In 1922 Coburn briefly returned to his roots when he published More Men of Mark, a second book of portraits he had taken more than ten years earlier.[8] This volume included previously unpublished photographs that included Pound, Thomas Hardy, Frank Harris, Joseph Conrad, Israel Zangwill, and Edmund Dulac.

Spiritual devotion (1923-1930)

In 1923, Coburn became involved with the comparative religious group that began as the Hermetic Truth Society and the Order of Ancient Wisdom, which, according to their quarterly magazine The Shrine of Wisdom, were devoted to "Synthetic Philosophy, Religion and Mysticism."[9] Throughout the 1920s and 1930s Coburn enmeshed himself in the beliefs of the Universal Order, His deep interest in mysticism, and especially Freemasonry, was to occupy the greatest part of the remainder of his life.

Coburn did much research into the history of freemasonry, as well as on aspects of the occult and mysticism. He presented numerous lectures based on his findings to Masonic gatherings, traveling extensively throughout England and Wales. He also took a particular interest in the ceremonial rituals and rites performed, and in their origins and symbolism.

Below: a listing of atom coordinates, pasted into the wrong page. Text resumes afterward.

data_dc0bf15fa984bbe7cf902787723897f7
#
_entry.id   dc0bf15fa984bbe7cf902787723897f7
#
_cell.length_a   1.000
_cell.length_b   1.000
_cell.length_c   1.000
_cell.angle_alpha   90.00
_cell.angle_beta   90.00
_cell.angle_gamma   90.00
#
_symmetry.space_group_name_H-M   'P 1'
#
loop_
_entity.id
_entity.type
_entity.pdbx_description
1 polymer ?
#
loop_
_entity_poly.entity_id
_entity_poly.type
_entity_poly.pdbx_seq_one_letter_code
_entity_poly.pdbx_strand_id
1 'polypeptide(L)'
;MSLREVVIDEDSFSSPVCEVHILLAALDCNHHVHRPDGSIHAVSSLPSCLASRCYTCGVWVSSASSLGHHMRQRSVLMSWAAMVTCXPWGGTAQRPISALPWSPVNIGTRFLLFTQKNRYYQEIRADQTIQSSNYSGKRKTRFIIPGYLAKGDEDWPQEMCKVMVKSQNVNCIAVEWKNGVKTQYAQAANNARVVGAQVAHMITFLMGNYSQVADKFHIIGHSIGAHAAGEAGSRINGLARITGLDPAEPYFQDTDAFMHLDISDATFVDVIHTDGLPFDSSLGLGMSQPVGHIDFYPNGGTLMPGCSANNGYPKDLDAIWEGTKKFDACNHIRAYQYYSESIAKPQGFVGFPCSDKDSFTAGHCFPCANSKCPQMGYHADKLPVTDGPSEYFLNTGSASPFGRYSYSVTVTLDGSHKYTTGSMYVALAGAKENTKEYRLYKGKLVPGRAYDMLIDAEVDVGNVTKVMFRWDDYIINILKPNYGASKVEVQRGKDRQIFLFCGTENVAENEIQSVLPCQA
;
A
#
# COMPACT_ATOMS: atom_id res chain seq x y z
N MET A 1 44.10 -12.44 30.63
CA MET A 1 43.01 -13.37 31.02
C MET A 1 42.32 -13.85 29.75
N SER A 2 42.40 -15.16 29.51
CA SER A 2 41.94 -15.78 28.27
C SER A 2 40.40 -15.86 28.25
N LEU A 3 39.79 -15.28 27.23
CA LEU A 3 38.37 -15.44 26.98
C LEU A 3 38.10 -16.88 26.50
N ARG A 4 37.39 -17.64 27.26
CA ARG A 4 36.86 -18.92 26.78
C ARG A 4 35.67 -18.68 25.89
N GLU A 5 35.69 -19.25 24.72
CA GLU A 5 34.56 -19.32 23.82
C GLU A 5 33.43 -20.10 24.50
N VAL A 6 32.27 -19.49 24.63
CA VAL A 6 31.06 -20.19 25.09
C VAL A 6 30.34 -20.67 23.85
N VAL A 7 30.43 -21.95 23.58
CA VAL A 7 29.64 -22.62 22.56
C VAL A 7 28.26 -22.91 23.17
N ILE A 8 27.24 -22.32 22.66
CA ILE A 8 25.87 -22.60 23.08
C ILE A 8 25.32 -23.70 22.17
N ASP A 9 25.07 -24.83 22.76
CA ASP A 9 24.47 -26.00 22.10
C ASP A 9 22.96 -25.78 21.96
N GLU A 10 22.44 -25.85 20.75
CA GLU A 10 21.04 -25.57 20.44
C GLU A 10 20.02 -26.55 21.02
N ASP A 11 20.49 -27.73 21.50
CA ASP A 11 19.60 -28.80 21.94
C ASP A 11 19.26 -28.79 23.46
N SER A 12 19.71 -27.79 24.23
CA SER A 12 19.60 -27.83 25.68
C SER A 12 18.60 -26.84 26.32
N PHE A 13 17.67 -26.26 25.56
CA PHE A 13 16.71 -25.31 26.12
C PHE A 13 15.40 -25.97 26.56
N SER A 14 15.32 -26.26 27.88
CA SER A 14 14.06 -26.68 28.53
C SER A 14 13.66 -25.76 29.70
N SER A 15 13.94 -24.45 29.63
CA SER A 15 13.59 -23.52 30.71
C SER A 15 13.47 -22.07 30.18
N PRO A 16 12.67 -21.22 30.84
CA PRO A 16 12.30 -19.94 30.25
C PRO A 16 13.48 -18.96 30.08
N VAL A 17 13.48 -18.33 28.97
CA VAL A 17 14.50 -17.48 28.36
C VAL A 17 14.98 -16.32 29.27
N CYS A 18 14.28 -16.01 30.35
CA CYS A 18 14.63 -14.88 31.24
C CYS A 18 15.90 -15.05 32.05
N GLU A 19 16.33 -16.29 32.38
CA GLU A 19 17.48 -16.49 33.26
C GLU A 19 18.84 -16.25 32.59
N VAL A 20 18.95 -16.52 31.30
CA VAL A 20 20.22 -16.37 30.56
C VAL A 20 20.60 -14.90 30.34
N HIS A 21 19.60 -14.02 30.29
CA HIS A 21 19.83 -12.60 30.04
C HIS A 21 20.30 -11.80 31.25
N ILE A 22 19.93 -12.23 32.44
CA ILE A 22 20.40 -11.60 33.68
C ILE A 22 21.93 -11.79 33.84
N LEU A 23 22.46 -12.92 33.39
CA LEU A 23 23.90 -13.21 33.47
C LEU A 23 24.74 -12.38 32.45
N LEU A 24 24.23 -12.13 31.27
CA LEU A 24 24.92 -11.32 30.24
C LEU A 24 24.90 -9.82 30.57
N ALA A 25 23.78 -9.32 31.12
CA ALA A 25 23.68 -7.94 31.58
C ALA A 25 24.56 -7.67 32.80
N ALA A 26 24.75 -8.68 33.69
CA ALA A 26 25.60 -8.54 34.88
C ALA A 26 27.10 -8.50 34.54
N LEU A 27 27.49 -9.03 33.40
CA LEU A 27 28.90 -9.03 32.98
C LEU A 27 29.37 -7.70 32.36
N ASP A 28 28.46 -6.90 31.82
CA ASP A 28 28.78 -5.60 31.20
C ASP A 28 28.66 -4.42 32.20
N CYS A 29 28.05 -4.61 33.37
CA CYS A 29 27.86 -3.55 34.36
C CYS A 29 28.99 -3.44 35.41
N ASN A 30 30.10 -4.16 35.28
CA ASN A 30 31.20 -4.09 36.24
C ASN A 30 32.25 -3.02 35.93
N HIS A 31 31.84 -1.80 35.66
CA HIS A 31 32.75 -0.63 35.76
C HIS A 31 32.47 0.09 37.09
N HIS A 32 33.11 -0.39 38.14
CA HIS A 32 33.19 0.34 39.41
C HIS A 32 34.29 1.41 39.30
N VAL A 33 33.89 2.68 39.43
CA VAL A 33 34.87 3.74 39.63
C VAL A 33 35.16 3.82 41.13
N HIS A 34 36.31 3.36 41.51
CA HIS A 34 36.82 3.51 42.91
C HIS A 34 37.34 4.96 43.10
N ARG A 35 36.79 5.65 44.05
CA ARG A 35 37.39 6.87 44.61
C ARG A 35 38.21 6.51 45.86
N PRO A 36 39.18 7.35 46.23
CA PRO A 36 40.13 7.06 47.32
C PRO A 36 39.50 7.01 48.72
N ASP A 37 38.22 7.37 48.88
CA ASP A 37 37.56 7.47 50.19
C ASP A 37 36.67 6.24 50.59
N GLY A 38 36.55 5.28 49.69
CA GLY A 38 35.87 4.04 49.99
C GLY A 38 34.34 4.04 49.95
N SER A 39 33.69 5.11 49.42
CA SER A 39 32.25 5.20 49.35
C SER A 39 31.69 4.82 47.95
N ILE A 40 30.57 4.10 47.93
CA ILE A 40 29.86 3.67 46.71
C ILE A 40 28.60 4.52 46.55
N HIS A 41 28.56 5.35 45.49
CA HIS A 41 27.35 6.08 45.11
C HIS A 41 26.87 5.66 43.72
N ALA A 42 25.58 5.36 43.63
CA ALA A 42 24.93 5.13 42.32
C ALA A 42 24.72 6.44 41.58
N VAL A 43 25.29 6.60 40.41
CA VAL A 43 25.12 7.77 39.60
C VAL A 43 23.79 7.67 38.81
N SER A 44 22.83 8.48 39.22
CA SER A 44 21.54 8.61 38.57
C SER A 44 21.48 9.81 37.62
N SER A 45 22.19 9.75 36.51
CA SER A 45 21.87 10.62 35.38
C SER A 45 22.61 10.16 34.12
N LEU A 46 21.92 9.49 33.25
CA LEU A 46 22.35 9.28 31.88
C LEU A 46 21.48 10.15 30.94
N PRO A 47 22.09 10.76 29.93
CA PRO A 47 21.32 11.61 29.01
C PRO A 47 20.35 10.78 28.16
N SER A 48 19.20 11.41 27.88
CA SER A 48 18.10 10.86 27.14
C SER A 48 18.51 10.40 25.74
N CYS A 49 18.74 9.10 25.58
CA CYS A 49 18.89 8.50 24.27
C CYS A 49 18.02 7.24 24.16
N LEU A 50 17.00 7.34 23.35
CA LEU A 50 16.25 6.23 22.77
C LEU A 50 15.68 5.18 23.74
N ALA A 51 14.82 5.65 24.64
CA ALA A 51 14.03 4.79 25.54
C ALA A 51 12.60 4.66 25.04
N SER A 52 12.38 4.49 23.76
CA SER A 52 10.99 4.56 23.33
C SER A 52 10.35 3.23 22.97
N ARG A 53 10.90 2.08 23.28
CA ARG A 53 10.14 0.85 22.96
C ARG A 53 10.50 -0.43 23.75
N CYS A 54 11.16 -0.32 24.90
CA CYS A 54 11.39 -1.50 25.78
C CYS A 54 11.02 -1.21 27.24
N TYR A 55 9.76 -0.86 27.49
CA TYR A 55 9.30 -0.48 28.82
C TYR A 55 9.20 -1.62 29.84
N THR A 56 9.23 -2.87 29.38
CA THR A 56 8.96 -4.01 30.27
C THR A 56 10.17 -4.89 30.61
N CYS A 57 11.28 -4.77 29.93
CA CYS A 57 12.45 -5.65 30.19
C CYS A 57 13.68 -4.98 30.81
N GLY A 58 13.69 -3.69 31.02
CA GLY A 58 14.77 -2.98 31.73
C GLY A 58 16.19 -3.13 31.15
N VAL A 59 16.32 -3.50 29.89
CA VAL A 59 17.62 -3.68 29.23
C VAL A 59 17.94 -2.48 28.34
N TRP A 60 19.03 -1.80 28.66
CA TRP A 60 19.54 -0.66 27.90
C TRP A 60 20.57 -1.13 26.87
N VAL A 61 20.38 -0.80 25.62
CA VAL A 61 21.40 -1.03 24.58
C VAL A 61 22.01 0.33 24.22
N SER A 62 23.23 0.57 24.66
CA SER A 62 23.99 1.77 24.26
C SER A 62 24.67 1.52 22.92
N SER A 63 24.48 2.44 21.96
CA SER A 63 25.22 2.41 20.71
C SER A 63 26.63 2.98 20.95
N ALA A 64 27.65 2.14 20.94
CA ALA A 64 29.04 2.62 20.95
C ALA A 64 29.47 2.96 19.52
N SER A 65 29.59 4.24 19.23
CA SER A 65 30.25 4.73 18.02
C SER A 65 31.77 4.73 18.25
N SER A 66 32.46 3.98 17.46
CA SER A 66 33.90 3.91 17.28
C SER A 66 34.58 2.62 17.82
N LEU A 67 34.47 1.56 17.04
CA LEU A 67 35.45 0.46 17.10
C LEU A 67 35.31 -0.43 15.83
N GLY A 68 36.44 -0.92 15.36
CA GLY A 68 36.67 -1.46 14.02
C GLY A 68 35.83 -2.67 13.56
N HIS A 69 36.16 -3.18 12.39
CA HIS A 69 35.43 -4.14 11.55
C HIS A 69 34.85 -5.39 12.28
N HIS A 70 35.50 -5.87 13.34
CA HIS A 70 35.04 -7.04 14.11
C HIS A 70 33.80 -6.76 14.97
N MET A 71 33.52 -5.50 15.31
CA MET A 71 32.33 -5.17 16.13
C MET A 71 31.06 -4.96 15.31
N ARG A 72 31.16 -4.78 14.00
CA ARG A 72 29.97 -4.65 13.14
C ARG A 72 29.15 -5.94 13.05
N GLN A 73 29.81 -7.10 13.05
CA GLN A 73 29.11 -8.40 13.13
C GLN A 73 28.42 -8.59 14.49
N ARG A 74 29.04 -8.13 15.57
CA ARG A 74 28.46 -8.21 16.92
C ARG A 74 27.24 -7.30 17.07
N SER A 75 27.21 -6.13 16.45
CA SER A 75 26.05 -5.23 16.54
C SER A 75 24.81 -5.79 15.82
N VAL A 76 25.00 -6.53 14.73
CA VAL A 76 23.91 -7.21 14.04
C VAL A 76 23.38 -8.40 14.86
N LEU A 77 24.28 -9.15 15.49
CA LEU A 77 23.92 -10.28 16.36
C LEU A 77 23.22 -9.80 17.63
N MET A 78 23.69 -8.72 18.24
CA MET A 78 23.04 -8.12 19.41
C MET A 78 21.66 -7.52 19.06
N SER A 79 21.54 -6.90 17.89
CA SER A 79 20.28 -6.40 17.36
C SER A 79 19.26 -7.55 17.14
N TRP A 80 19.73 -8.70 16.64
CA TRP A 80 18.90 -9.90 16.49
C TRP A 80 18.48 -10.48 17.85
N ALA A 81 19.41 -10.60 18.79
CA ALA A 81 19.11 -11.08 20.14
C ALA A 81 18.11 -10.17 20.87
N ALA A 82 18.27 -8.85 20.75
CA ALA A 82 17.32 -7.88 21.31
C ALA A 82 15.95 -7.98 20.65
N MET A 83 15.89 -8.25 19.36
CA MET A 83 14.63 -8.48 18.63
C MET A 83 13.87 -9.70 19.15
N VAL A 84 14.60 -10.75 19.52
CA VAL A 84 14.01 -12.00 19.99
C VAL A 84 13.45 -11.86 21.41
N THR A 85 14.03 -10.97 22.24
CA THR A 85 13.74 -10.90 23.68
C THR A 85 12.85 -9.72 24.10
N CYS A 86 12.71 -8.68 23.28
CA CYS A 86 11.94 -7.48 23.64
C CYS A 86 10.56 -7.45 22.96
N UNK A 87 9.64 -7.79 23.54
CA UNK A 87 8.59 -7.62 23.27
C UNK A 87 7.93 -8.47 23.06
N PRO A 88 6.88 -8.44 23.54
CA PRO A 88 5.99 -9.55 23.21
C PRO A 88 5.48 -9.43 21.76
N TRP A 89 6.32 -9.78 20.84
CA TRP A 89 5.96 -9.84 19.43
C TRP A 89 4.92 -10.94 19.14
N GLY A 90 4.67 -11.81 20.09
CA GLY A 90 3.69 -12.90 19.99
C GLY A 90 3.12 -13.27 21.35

In 1927, Coburn was made an honorary Ovate of the Welsh Gorsedd, or Council of Druids, and he took the Welsh name "Maby-y-Trioedd" (Son of the Triads).

Later life (1931-1966)

By 1930 Coburn had lost almost all interest in photography. He decided that his past was of little use to him now, and over the summer he destroyed nearly 15,000 glass and film negatives – nearly his entire life’s output. That same year he donated his extensive collection of contemporary and historical photographs to the Royal Photographic Society.

A year later he wrote his last letter to Stieglitz, and from then on he made only a few new photographs. Ironically, just when he was making an almost complete break from photography Coburn was elected Honorary Fellow of the Royal Photographic Society.

Legacy

Blue plaque on his home in Harlech, North Wales

Alvin Langdon Coburn was one of the most celebrated photographers of his generation, an important member of key photographic groups on both sides of the Atlantic. His portraits of celebrities like George Bernard Shaw, Henry James, and William Butler Yeats received wide acclaim.